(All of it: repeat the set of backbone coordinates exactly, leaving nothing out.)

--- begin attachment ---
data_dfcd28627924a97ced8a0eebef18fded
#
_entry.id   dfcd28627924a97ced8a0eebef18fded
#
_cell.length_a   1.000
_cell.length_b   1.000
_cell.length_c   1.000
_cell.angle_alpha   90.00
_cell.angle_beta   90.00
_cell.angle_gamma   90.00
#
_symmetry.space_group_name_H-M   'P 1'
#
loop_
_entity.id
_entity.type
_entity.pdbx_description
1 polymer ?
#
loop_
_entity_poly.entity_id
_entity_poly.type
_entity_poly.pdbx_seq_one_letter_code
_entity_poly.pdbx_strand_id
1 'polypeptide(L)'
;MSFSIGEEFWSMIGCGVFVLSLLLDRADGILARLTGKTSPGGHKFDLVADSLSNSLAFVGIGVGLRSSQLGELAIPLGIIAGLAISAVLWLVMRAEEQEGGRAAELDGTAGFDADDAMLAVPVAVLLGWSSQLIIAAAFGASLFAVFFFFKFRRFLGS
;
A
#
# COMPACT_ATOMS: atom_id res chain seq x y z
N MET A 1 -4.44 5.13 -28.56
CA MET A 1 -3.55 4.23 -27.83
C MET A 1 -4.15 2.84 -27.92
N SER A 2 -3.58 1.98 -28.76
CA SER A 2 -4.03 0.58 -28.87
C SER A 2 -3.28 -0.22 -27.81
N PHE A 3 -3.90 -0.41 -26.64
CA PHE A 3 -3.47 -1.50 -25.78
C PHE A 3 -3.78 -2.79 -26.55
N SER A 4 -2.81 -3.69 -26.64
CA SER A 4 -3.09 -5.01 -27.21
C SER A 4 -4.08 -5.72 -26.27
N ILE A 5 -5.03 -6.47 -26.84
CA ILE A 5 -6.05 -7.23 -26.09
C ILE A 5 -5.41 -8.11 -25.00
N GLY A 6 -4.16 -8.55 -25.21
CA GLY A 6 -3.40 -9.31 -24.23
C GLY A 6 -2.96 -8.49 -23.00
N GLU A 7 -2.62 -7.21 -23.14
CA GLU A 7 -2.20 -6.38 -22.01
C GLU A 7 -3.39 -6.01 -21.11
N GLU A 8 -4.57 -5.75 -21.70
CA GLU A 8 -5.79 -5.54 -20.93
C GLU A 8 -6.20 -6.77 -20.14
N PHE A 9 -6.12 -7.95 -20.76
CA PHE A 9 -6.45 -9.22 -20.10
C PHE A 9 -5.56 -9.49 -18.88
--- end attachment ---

data_dfcd28627924a97ced8a0eebef18fded
#
_entry.id   dfcd28627924a97ced8a0eebef18fded
#
_cell.length_a   1.000
_cell.length_b   1.000
_cell.length_c   1.000
_cell.angle_alpha   90.00
_cell.angle_beta   90.00
_cell.angle_gamma   90.00
#
_symmetry.space_group_name_H-M   'P 1'
#
loop_
_entity.id
_entity.type
_entity.pdbx_description
1 polymer ?
#
loop_
_entity_poly.entity_id
_entity_poly.type
_entity_poly.pdbx_seq_one_letter_code
_entity_poly.pdbx_strand_id
1 'polypeptide(L)'
;MSFSIGEEFWSMIGCGVFVLSLLLDRADGILARLTGKTSPGGHKFDLVADSLSNSLAFVGIGVGLRSSQLGELAIPLGIIAGLAISAVLWLVMRAEEQEGGRAAELDGTAGFDADDAMLAVPVAVLLGWSSQLIIAAAFGASLFAVFFFFKFRRFLGS
;
A
#
# COMPACT_ATOMS: atom_id res chain seq x y z
N MET A 1 -4.44 5.13 -28.56
CA MET A 1 -3.55 4.23 -27.83
C MET A 1 -4.15 2.84 -27.92
N SER A 2 -3.58 1.98 -28.76
CA SER A 2 -4.03 0.58 -28.87
C SER A 2 -3.28 -0.22 -27.81
N PHE A 3 -3.90 -0.41 -26.64
CA PHE A 3 -3.47 -1.50 -25.78
C PHE A 3 -3.78 -2.79 -26.55
N SER A 4 -2.81 -3.69 -26.64
CA SER A 4 -3.09 -5.01 -27.21
C SER A 4 -4.08 -5.72 -26.27
N ILE A 5 -5.03 -6.47 -26.84
CA ILE A 5 -6.05 -7.23 -26.09
C ILE A 5 -5.41 -8.11 -25.00
N GLY A 6 -4.16 -8.55 -25.21
CA GLY A 6 -3.40 -9.31 -24.23
C GLY A 6 -2.96 -8.49 -23.00
N GLU A 7 -2.62 -7.21 -23.14
CA GLU A 7 -2.20 -6.38 -22.01
C GLU A 7 -3.39 -6.01 -21.11
N GLU A 8 -4.57 -5.75 -21.70
CA GLU A 8 -5.79 -5.54 -20.93
C GLU A 8 -6.20 -6.77 -20.14
N PHE A 9 -6.12 -7.95 -20.76
CA PHE A 9 -6.45 -9.22 -20.10
C PHE A 9 -5.56 -9.49 -18.88